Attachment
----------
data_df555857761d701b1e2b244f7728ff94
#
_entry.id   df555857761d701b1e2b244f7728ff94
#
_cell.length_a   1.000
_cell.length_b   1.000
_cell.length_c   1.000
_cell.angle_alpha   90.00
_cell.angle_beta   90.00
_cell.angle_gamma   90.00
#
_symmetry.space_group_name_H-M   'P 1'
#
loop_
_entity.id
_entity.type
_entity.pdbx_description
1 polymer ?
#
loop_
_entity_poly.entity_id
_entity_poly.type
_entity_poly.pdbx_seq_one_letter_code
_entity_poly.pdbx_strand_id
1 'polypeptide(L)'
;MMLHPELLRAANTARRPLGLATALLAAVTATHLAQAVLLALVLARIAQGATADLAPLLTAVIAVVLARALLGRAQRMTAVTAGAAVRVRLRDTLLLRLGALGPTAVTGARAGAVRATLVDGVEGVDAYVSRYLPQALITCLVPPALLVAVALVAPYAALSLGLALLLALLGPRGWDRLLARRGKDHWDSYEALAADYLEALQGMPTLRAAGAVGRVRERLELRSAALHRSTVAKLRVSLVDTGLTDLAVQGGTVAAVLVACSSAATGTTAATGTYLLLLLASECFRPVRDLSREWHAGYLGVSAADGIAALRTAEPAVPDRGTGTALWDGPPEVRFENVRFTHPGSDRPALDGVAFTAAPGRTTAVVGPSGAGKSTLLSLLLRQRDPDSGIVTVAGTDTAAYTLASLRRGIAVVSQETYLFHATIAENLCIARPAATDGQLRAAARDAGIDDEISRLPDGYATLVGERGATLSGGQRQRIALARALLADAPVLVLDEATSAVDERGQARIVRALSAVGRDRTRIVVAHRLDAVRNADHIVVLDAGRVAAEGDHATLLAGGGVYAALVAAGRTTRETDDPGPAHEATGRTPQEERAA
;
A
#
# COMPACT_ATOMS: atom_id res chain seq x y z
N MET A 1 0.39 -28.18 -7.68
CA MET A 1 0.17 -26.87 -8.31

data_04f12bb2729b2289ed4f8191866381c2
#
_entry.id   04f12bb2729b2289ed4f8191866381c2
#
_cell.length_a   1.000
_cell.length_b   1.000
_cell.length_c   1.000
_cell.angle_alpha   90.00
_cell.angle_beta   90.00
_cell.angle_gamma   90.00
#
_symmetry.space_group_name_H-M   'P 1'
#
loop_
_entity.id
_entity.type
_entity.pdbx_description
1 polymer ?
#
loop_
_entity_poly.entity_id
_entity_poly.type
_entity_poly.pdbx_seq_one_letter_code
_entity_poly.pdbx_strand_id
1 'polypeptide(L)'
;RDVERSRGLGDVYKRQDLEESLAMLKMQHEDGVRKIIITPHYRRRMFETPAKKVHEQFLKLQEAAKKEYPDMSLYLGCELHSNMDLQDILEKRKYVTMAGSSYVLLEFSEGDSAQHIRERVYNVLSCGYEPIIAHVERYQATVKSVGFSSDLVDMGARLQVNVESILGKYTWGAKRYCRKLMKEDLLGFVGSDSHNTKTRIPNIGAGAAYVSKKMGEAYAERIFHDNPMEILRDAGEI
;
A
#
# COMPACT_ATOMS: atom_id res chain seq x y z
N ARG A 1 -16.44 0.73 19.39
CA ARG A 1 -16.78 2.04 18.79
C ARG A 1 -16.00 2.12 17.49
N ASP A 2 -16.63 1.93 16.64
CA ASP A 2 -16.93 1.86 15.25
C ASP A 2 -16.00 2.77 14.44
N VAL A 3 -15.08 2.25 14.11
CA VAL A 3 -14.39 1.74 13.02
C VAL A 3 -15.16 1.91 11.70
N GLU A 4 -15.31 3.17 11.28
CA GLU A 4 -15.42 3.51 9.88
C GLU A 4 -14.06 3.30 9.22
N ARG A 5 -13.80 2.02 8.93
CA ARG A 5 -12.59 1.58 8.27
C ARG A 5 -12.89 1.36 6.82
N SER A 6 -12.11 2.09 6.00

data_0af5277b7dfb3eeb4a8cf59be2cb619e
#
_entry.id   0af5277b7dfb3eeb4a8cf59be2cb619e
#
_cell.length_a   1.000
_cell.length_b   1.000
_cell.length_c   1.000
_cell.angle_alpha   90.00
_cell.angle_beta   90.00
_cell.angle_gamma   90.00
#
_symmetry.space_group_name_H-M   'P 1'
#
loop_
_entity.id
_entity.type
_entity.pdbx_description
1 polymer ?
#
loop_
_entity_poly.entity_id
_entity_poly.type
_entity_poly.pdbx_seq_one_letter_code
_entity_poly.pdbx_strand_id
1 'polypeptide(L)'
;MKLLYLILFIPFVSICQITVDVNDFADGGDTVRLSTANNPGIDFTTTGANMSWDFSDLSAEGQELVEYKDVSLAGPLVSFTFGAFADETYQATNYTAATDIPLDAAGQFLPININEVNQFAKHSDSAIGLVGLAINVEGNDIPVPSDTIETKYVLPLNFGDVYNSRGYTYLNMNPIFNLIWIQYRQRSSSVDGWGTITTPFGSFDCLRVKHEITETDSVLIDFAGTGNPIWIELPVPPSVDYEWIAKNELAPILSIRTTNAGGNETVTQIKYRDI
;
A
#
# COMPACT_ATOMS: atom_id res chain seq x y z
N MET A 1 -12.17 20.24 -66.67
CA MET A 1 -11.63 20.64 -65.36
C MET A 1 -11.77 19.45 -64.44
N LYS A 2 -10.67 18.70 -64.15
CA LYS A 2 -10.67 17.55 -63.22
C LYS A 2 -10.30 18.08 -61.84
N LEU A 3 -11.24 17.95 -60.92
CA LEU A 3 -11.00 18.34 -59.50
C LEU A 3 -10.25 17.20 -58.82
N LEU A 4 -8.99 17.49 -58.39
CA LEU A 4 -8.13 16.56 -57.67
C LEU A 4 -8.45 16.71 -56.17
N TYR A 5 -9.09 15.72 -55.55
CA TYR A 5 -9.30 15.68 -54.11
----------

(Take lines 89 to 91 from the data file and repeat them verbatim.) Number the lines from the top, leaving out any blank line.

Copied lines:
#
_symmetry.space_group_name_H-M   'P 1'
#